Reflecting upon the impact Hutchence had on her, she says:
 
 “I used to say it was like I had blinkers on and then the blinkers came off. Because it was the right time in my life as well to open up to the world and discover a lot of new things. Even when it was slightly on the wild side, he was always very tender with me. I was a little precious thing to him. Amongst the headiness, it was always very sweet.”
 
I think anyone who met him, he just had a lust for life. Really. And he introduced me to that. To kind of do everything a little bit more. It’s probably the most boring thing to say but just when we were dating, and I was just starting to learn about live performance and I probably wasn’t very good so I was just cutting my teeth, and because I wasn’t very confident, I would keep moving all the time. I remember him saying to me ‘it’s OK to be still sometimes. Just be OK in the stillness.’ And when I performed Need You Tonight on tour, I didn’t move from the microphone stand, which is kind of unusual to me.”
 
Almost 30 years after shooting to stardom in Neighbours, Kylie also speculates on whether she would ever reprise the role of Charlene Mitchell:
 
“I just like to say never say never about anything in life. But I don’t think it would have done Charlene any favours to come back now. You know what I mean – she exists there and she’s so strong and loved in people’s memories and for me as well, I don’t think I’d have done her any justice.”
 
When asked where she thinks Charlene would be today, she says “I don’t know. I’d like to think that she was so gutsy as a youngster and breaking the rules and being a tomboy. It would be cool if she had a few garages around Queensland. She was a little tycoon in the motoring world, that would be cool.”
 
Kylie also gives Jonathan an insight into life on the road, revealing what’s inside her tour bus:
 
“I did have a nice bus on this tour. It was quite fancy. Five of us, a few bunk beds and I had a nice double bed at the back. With disco lighting, it was cool.”
 
Clare Balding joins Jonathan to reveal the secret behind maintaining her youthful looks, after Kylie gushes “Clare looks amazing.”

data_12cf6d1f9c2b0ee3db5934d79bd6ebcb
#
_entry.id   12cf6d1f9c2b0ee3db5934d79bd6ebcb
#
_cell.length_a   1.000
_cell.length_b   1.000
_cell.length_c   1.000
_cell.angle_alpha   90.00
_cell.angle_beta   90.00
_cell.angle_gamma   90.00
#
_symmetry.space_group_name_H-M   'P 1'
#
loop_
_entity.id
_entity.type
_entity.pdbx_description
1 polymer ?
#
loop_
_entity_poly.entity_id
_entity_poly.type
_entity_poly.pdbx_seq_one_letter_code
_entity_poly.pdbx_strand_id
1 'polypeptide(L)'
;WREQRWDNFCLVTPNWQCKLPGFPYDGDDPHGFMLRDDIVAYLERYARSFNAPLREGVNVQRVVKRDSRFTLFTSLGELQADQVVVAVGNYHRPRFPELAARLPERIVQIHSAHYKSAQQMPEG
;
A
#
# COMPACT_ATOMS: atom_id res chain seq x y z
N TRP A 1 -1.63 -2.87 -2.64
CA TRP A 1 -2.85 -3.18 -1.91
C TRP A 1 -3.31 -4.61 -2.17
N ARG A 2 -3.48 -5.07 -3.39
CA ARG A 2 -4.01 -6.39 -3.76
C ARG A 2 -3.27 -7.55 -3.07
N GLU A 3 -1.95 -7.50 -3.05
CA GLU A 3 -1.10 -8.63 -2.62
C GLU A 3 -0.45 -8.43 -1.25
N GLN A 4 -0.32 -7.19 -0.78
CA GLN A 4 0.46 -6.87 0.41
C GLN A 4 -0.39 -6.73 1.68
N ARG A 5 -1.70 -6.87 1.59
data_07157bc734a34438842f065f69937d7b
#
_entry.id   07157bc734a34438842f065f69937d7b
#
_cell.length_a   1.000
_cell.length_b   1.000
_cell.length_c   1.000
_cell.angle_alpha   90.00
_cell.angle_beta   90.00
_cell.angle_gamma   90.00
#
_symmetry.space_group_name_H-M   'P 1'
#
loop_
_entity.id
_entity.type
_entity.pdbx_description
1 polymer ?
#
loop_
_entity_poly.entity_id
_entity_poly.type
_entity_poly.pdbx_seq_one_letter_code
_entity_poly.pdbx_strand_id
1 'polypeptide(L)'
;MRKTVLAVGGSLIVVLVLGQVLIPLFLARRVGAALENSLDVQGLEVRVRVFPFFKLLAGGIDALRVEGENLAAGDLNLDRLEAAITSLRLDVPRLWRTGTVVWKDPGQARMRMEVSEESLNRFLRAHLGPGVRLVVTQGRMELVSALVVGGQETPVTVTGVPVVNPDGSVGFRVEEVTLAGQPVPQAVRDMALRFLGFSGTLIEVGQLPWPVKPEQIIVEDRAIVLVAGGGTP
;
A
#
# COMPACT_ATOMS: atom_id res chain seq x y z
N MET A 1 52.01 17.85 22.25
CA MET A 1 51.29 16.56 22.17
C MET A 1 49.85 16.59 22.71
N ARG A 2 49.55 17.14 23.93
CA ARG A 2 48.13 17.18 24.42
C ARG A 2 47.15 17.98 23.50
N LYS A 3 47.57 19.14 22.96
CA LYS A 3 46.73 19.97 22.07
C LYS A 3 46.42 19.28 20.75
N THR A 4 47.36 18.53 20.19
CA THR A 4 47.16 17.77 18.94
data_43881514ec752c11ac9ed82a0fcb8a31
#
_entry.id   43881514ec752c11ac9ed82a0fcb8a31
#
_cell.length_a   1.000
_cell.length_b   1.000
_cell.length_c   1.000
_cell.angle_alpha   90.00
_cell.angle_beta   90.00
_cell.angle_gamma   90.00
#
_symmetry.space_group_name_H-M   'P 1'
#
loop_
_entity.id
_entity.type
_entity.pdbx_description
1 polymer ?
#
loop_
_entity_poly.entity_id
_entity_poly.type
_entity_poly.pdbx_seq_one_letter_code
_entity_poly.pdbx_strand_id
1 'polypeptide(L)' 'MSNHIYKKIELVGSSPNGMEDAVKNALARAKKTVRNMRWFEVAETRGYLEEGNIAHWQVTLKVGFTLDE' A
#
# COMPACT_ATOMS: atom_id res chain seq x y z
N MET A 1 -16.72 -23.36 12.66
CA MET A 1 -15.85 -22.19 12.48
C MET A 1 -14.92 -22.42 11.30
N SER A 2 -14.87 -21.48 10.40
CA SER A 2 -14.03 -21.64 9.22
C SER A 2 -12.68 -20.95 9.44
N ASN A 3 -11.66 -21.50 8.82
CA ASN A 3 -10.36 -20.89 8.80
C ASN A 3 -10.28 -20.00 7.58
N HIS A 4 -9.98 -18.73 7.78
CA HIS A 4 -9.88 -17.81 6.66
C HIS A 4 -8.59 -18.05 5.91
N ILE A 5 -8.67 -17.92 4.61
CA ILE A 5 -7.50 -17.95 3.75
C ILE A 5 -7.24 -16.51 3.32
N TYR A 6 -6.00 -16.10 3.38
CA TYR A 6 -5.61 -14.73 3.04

“The answer to your question is probably walking. I walk like crazy. Pair of trainers, walk for miles, it’s great. I’ve walked probably, maybe 2,000 miles.”
 
Clare then reveals details about her recent civil partnership and speaks of how she considered it important for equality:
 
“We converted. So it was a civil partnership that we did in 2006, and then we actually went to the same registry office and they just backdate it to when you did your civil partnership, so officially now we have been married since 2006. We didn’t have a big party at all actually, nobody came apart from us, I’m quite keen on the whole idea of a party obviously, I don’t know the etiquette though, are you allowed to ask for presents again? It’s all about the party and the presents.”
 
“It’s about equality. It’s just about knowing that you can and knowing that you can say ‘I’m married’, and nobody’s going to think that’s married in inverted commas, no that’s actually married. I think it’s great.”
 
Clare gives her opinions on attitudes towards body image, explaining she struggles to embrace nudity:
 
“I’m bad with nudity, really bad. No absolutely not!”
 
When asked by Jonathan if she is OK in changing room, she responds “No I’m not really. I’m trying to get better.”
 
Claire also stresses she feels there is too much emphasis on female appearance:
 
“I want girls and women to feel fine about their bodies, it doesn’t matter what any of us look like and just get on with it. I do think there’s far too much attention on women and visual appearance. Most men don’t get judged so much, a little bit, on their visual appearance and are stronger for it. But women are all the time.”